With age, a diet lacking in the essential amino acid tryptophan — which has a key role in our mood, energy level and immune response — makes the gut microbiome less protective and increases inflammation body-wide, investigators report.
In a normally reciprocal relationship that appears to go awry with age, sufficient tryptophan, which we consume in foods like milk, turkey, chicken and oats, helps keep our microbiota healthy.
A healthy microbiota in turn helps ensure that tryptophan mainly results in good things for us like producing the neurotransmitter serotonin, which reduces depression risk, and melatonin, which aids a good night’s sleep, says Dr. Sadanand Fulzele, an aging researcher in the Medical College of Georgia Department of Medicine.
But in aged mice, just eight weeks on a low-tryptophan diet results in some unhealthy changes in the trillions of bacteria that comprise the gut microbiota and higher levels of systemic inflammation, they report in the International Journal of Molecular Sciences.
Diet has been directly linked to microbiota composition in humans and rodents, they write, and they were able to document impactful shifts.
For example, when tryptophan levels are low, the MCG investigators found lower levels of Clostridium sp., the bacterium that metabolizes the essential amino acid enabling production of good products like serotonin in the gut, and a threefold increase in the bacterium Acetatifactor, which is associated with intestinal inflammation.
“We think the microbiome plays an important role in the aging process and we think one of those players in the aging is tryptophan, which produces metabolites that affect every organ function,” says Dr. Carlos M. Isales, co-director of the MCG Center for Healthy Aging and chief of the MCG Division of Endocrinology, Diabetes and Metabolism. “We also have evidence that the composition of the bacteria that utilize tryptophan changes so even if you eat more tryptophan, you may not use it correctly,” he says.
Fulzele and Isales are co-corresponding authors of the new study further exploring the relationship between tryptophan, the gut microbiome and the inflammatory response, in which they fed the aged mice three different diets for eight weeks — diets that were deficient, had recommended levels and high levels of tryptophan.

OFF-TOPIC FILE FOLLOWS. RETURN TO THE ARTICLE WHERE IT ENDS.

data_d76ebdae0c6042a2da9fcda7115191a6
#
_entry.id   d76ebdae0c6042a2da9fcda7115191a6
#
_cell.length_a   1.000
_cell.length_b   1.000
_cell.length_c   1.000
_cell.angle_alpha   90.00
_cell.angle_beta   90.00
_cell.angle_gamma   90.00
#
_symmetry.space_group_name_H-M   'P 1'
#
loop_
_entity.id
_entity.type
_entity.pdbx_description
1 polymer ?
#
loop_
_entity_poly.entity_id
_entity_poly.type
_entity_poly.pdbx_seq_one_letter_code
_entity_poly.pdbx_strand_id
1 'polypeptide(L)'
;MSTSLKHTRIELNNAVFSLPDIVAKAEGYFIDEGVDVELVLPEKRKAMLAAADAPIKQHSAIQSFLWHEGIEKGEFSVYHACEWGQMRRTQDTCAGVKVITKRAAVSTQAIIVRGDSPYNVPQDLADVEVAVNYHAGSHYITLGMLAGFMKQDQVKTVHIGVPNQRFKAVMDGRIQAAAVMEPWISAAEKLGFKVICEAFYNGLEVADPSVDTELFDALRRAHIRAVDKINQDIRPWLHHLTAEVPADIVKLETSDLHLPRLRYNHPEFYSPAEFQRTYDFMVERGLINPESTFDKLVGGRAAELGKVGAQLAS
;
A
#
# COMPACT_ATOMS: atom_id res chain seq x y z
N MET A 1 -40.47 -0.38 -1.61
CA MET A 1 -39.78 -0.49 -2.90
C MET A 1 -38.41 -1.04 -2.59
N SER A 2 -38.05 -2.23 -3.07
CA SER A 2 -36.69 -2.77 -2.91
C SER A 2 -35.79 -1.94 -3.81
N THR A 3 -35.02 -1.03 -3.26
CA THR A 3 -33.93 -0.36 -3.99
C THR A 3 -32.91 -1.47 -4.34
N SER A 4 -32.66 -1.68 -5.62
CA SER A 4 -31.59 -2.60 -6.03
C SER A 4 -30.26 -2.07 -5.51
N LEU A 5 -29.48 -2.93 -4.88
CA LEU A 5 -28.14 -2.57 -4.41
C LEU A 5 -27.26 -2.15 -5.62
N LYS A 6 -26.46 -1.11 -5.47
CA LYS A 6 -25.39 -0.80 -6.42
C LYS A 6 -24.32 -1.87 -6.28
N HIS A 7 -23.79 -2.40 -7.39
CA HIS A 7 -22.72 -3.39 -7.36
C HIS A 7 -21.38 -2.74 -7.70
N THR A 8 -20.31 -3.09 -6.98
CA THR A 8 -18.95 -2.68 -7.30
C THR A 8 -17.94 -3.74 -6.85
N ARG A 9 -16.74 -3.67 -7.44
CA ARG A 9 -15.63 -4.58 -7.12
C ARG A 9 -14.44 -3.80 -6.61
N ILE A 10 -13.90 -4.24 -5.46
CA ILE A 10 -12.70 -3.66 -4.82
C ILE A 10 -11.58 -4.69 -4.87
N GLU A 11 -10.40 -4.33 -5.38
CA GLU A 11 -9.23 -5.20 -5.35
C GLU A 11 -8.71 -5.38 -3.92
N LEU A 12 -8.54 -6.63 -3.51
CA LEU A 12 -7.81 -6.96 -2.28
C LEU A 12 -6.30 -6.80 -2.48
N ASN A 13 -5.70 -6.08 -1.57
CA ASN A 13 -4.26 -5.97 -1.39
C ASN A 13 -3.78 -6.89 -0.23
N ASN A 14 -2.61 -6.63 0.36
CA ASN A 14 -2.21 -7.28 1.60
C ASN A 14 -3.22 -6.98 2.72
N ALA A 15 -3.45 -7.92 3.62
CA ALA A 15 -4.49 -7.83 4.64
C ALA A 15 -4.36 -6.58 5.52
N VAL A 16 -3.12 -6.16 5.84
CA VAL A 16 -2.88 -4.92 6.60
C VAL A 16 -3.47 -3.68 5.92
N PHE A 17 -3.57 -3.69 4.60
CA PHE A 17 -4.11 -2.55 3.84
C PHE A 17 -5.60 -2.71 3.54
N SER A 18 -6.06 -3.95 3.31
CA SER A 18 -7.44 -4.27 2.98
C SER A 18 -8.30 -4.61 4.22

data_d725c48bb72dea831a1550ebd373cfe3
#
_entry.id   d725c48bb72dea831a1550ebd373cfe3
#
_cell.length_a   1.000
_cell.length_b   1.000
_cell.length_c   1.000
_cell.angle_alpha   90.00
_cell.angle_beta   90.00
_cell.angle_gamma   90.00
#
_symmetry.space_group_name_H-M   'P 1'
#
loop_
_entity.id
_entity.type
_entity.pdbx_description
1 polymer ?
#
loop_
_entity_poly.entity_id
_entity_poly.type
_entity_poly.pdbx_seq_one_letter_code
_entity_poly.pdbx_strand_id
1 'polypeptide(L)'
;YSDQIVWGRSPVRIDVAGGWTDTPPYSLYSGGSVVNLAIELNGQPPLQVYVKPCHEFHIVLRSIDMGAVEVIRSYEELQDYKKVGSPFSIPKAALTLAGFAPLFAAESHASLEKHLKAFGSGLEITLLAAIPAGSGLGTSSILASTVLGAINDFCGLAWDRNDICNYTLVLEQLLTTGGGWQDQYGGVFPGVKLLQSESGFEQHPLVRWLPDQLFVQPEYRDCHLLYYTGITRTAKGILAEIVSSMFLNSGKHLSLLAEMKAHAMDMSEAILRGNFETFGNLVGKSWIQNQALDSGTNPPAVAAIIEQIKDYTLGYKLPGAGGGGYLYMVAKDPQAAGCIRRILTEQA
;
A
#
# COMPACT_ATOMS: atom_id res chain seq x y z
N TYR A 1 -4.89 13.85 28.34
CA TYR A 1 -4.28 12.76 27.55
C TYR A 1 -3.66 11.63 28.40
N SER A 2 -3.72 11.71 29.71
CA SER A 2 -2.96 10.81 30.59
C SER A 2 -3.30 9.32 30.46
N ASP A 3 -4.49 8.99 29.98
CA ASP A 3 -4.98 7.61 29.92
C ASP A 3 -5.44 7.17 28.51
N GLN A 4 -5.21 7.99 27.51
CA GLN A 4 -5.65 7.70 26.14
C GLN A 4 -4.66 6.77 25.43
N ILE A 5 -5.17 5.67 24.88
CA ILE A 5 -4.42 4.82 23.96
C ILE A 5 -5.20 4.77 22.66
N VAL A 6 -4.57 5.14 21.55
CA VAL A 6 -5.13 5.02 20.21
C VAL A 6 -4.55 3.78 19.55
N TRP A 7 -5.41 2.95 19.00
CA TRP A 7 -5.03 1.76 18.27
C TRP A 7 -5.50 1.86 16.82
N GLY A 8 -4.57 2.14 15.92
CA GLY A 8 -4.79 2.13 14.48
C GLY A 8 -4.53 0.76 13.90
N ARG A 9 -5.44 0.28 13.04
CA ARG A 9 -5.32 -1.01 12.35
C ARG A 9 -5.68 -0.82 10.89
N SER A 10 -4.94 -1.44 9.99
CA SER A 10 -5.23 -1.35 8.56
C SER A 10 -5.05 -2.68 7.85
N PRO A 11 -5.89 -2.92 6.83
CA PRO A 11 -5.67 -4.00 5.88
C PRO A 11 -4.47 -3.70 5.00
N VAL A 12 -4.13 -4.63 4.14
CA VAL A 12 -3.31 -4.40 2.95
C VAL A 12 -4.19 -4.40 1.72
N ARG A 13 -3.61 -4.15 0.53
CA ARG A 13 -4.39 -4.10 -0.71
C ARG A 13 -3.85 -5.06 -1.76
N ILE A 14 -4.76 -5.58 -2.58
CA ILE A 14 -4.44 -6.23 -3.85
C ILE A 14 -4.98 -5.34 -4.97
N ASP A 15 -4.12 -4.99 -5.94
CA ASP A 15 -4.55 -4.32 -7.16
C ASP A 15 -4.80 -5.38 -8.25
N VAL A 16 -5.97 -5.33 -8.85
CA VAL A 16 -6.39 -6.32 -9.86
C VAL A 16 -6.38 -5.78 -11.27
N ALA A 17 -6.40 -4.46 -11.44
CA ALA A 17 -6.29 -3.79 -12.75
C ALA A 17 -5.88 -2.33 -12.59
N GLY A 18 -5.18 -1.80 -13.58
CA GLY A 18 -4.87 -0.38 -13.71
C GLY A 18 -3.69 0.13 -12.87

In the face of low tryptophan, they saw both a direct and indirect impact on the microbiota. These included changes like reduced levels of the bacterium Mucispirillum and Blautia, which play a big role in maintaining microbiota health in humans and animals. Some of these bacteria also have been found to be significantly decreased in patients with Crohn’s and colitis, where inflammation can be rampant. Mucispirillum, for example, resists oxidative “bursts” associated with inflammation and produces numerous factors associated with reducing reactive oxygen species and consequently inflammation.
It was the unhealthy changes they saw in the microbiota that made Fulzele, Isales and their colleagues also suspect increased release of inflammation-promoting signaling molecules called cytokines, hypothesizing that microbiota changes might induce release of the molecules body-wide. They looked specifically at the largely inflammation-promoting IL-17 and IL-1a as well as IL-6 and IL-27, which can both promote and suppress inflammation, in the blood of mice on a low tryptophan diet. They found significant increases of IL-6, IL-17A and IL-1a and a significant decrease in IL-27, a cytokine which prevents transcription of inflammation-invoking IL-17 and helps do things like increase regulatory T cells in the gut, which suppress inflammation. Conversely, mice on a tryptophan-rich diet had higher levels of the calming IL-27.